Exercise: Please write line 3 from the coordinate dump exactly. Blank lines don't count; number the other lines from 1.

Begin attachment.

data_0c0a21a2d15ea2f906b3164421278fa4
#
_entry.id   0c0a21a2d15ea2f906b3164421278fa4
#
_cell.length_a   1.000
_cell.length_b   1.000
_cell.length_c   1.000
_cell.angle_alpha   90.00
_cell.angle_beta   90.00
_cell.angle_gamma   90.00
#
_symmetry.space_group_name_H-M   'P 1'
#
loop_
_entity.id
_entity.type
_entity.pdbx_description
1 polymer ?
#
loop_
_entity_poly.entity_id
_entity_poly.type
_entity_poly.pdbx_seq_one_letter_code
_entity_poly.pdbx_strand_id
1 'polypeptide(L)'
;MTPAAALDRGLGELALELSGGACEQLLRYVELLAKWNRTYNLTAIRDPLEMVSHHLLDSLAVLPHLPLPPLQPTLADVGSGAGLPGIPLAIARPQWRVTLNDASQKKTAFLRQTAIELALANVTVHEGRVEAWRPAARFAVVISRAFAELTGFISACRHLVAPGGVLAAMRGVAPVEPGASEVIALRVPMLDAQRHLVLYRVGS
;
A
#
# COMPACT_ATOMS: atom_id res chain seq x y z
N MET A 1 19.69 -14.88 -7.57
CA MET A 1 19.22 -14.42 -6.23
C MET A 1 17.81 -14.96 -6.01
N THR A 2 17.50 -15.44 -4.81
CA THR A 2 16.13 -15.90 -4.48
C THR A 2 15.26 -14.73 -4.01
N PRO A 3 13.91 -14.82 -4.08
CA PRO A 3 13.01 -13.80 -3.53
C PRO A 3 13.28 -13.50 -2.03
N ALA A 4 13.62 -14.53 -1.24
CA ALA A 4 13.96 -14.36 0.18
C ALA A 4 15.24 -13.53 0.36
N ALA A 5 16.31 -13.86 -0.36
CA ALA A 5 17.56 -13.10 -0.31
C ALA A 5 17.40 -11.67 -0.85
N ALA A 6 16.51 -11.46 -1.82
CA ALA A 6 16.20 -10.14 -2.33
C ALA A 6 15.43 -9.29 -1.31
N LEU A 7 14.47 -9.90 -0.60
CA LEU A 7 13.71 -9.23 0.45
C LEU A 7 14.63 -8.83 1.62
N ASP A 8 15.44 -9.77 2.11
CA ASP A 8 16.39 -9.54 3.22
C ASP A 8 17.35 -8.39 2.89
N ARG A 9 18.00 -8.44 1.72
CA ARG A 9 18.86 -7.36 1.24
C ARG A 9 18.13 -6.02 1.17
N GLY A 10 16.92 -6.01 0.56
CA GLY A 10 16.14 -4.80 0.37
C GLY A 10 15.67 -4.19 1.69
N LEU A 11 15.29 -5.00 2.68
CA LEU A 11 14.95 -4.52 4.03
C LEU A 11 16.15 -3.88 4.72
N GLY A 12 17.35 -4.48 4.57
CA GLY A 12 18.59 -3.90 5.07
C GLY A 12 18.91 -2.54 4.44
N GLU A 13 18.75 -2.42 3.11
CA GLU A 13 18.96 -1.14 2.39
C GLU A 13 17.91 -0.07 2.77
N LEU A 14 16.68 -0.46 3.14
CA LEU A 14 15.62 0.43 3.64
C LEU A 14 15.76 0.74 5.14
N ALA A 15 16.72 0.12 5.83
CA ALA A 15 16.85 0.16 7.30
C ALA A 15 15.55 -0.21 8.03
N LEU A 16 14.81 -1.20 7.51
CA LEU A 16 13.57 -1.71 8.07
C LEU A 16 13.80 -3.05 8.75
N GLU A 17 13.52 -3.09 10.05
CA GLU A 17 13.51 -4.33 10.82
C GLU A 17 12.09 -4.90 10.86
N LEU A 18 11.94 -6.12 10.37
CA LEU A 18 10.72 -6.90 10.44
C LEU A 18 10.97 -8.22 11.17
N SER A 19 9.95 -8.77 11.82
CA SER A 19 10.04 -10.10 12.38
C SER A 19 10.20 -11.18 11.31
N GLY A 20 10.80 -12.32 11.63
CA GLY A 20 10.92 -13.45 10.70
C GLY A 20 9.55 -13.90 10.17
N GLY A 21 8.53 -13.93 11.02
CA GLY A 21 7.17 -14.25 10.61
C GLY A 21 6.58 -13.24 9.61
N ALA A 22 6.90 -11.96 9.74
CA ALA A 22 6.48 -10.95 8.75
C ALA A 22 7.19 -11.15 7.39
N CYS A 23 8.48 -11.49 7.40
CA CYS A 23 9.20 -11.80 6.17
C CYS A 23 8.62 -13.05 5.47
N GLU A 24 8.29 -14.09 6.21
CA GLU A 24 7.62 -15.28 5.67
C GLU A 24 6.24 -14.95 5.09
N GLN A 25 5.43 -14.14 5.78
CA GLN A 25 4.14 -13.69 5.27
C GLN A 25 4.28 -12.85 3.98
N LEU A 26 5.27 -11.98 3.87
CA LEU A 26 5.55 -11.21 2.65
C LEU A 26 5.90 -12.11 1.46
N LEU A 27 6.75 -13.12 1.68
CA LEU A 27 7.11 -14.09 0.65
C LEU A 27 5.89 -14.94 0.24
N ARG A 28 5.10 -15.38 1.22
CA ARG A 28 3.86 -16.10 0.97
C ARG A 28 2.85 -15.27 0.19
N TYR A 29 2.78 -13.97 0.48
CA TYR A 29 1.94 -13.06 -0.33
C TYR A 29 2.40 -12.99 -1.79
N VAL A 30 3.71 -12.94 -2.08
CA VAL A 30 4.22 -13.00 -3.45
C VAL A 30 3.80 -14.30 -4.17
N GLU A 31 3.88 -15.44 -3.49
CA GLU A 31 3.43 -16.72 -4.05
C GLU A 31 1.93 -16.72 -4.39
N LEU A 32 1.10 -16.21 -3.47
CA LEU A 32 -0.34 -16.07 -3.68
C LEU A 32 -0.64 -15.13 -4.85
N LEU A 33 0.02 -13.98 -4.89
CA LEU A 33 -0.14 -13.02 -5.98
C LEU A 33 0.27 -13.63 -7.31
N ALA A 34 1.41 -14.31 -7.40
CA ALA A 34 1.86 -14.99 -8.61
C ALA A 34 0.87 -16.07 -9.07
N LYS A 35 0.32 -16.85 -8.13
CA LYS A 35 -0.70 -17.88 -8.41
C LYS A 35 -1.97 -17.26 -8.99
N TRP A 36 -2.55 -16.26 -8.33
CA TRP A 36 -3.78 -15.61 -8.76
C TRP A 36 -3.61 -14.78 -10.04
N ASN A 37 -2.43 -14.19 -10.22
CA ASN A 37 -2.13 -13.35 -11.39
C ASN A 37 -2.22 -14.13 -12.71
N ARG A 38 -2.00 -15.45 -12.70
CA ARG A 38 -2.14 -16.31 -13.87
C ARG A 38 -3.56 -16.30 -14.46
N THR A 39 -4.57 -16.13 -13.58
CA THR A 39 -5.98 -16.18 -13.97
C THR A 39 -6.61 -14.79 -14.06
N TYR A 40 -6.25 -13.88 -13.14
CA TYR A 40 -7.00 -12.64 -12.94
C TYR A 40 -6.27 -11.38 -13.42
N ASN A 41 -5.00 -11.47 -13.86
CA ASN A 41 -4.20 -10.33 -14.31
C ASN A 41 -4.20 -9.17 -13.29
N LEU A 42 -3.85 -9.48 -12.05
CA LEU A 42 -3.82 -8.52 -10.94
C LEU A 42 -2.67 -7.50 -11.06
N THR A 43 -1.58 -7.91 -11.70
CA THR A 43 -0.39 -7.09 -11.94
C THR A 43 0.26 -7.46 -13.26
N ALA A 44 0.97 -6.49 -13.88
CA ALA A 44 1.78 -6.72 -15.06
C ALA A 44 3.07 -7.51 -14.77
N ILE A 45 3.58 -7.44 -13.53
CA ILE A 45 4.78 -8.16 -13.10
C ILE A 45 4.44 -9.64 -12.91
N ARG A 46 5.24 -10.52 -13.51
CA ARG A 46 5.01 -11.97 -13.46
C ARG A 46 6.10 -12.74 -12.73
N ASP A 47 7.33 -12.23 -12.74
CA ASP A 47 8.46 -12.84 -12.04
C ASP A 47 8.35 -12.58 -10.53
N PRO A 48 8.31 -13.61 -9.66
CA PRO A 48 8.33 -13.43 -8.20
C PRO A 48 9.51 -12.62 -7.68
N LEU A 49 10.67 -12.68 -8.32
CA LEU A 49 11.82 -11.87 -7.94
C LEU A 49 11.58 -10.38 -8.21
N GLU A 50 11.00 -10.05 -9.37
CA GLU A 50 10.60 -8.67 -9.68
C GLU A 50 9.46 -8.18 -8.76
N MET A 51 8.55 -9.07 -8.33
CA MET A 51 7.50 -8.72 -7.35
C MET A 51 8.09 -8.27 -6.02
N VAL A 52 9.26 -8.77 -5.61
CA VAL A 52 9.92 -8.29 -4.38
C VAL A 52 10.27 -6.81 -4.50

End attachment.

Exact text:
_entry.id   0c0a21a2d15ea2f906b3164421278fa4